Going on a long distance fishing trip in a brand new location is a dream come true for many anglers and a welcome departure from their normal fishing spots. And, for many, taking the boat out in Alaska proves to be a reawakening: it’s a surreal experience to be fishing in such a serene, scenic and remote area of the world!
With the new territory comes a few new pieces of boat etiquette, however. While many of the same rules are pretty universal when it comes to sharing a boat with fellow fishermen, it’s important to get yourself caught up on a few extra mannerisms before you launch your Alaskan fishing expedition. Here’s a quick refresher course:
- Be respectful of everyone’s space. This can take form in a few different ways—most notably within the boat itself and where you’re casting. In the boat, make sure you’re not sitting too close to someone and that the entire boat’s space is distributed appropriately between you and your fellow fishermen. When casting, no more than a single person should be casting from any given side of the boat, to avoid tangled and crossed lines.
- You’ll be fishing some pretty big catches on an Alaskan fishing expedition, so if you see someone struggling to reel one in, give them a hand! Often this means helping them to land the beast or taking the reigns while they grab the net to haul in their catch. Likewise, if you need some help reeling a monster in, be sure to ask for it.
- Always maintain awareness while you’re in the boat, for the safety of everyone around you. This means keeping a lookout for any obstructions on the waterway or any rouge wildlife that might be nearby. For example, if your boat is treading a bit too close to a bear that’s sitting on the shoreline, it pays to have the foresight to move away and observe from afar.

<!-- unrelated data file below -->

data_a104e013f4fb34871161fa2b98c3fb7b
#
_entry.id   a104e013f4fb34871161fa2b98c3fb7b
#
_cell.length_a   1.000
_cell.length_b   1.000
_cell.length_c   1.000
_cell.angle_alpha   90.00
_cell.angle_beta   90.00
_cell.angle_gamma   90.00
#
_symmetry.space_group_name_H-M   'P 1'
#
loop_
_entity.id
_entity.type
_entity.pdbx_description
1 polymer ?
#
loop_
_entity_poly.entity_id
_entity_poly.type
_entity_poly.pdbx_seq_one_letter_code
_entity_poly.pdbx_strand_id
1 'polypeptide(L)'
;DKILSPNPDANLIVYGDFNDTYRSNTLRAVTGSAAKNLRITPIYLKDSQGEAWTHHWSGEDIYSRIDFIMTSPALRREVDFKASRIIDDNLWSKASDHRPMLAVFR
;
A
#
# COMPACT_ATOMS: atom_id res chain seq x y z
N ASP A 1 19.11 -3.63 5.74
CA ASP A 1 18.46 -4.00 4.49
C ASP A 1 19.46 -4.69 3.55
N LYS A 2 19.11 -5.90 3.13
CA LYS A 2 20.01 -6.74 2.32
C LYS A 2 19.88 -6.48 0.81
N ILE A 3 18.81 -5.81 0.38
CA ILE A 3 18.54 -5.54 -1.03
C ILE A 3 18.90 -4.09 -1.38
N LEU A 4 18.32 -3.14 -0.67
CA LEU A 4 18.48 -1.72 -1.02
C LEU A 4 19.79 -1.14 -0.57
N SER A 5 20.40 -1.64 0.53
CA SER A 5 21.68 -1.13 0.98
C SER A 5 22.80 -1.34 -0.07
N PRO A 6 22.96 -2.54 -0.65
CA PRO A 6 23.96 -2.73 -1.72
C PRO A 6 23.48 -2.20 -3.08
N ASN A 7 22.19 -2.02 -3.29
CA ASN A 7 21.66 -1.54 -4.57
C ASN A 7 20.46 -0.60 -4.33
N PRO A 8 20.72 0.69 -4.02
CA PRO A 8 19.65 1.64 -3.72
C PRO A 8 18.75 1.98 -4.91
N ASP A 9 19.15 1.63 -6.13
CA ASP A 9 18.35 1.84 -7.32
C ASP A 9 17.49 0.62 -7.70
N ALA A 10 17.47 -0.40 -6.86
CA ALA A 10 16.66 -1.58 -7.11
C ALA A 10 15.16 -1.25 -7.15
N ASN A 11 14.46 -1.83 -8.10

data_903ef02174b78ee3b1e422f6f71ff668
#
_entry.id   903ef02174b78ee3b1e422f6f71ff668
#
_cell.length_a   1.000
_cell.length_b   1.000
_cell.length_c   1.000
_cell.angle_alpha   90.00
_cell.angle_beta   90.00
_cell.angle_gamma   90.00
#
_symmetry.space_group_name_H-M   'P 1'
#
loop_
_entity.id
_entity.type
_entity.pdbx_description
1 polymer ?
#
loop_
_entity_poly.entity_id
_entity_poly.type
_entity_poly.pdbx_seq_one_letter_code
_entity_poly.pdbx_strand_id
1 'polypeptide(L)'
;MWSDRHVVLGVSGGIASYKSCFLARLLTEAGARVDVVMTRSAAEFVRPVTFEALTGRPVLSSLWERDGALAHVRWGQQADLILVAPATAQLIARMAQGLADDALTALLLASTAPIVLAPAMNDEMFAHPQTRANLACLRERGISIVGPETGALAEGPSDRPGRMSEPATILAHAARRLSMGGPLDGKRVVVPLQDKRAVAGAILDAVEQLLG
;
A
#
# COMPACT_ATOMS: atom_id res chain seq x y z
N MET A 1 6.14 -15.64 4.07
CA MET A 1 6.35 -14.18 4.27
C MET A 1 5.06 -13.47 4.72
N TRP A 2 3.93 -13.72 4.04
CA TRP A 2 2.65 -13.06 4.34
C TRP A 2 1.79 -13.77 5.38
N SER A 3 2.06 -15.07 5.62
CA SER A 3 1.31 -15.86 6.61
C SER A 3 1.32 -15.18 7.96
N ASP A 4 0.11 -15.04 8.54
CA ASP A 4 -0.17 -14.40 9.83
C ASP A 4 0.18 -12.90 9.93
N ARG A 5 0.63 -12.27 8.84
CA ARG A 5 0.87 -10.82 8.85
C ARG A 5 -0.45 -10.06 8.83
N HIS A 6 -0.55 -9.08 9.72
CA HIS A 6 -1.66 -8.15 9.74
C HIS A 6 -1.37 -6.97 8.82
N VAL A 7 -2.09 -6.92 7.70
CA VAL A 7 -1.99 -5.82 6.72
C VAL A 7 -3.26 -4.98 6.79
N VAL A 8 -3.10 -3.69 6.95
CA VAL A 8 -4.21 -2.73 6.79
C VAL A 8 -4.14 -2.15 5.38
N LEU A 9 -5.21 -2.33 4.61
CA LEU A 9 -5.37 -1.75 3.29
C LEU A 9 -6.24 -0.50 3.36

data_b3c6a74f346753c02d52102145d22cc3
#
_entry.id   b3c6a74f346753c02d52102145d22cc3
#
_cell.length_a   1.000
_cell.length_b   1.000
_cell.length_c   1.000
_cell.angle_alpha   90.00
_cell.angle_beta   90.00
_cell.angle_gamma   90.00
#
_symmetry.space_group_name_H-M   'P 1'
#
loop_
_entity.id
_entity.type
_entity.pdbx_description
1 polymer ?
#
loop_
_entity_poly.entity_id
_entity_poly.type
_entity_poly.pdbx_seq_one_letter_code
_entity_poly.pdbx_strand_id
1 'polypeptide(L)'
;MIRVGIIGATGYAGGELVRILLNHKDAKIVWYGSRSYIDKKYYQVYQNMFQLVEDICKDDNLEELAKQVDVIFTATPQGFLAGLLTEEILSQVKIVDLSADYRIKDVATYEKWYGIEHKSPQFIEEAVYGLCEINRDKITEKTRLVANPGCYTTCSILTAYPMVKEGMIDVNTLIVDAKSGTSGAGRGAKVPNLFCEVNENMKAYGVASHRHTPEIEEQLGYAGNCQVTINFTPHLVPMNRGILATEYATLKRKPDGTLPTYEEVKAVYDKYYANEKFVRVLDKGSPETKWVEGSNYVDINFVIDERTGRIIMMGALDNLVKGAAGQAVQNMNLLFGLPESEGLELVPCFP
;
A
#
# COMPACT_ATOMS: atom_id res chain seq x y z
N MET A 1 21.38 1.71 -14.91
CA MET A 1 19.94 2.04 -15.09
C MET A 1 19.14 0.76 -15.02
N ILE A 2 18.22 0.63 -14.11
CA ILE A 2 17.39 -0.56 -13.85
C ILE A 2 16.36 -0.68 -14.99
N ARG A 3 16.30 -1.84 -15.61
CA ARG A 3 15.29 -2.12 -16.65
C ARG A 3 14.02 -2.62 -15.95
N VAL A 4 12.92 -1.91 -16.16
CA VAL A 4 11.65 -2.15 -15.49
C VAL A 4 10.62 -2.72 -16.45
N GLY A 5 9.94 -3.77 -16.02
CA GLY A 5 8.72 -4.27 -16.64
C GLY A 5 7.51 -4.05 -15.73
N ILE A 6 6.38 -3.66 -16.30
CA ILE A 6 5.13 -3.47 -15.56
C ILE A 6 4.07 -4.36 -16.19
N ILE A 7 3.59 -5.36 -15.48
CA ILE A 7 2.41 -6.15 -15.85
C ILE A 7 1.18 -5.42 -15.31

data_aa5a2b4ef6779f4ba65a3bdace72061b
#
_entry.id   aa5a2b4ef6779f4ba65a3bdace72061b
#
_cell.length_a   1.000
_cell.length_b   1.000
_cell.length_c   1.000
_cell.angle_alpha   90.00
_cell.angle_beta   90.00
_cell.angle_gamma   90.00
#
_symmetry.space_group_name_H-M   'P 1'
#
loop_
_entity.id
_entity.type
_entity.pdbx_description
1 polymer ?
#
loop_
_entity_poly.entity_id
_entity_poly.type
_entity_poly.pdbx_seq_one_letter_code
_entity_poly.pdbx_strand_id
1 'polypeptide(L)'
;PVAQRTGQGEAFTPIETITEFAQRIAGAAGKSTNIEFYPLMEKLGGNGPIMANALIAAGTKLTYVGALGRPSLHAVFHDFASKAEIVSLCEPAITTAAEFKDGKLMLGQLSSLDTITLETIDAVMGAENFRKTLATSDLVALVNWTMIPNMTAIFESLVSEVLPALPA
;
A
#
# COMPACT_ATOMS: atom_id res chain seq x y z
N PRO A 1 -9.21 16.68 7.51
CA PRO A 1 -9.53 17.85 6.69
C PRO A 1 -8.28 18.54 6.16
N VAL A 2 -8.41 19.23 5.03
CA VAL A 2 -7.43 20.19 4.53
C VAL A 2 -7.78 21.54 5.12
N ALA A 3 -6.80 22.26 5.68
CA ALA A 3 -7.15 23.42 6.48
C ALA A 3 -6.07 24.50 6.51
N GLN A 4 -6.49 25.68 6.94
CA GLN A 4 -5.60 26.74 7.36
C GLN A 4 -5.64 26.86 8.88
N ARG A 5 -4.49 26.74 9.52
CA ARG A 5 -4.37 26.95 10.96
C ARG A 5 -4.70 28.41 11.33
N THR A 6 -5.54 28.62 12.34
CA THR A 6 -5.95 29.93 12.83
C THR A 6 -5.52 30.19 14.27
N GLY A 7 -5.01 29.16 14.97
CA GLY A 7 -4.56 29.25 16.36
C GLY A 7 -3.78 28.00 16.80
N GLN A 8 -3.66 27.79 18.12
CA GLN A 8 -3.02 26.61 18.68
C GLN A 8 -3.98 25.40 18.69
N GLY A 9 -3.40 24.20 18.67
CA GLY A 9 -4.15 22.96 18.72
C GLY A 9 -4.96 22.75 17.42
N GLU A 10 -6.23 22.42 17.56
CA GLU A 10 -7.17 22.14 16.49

- If you’re fishing with strangers, be sure to introduce yourself and get to know them a little! You’re going to be spending a fair amount of time out on the water—it’s best to at least get to talking with your boat-mates to pass the time while you wait for a bite.
- If you reel in a spawning fish, it’s best to handle it with tremendous care. Spawning fish are the future of the local ecosystem and shouldn’t be disturbed if possible. If the people in your boat reel in more than one at your current spot, it’s best to pick up stakes and take the party elsewhere.
- Keep your noise level to a minimum. Not only will loud noises scare the fish away, they might bring natural predators closer to you. Also, most people fish to relax and enjoy themselves—loud shouts and constant racket don’t mesh well with the expectation of relaxation.
Bring your hardened fishing etiquette with you when you set out on an Alaskan fishing expedition and be mindful of the tips above—by observing all of these unspoken rules, you’ll find yourself with a much more enjoyable experience on your hands.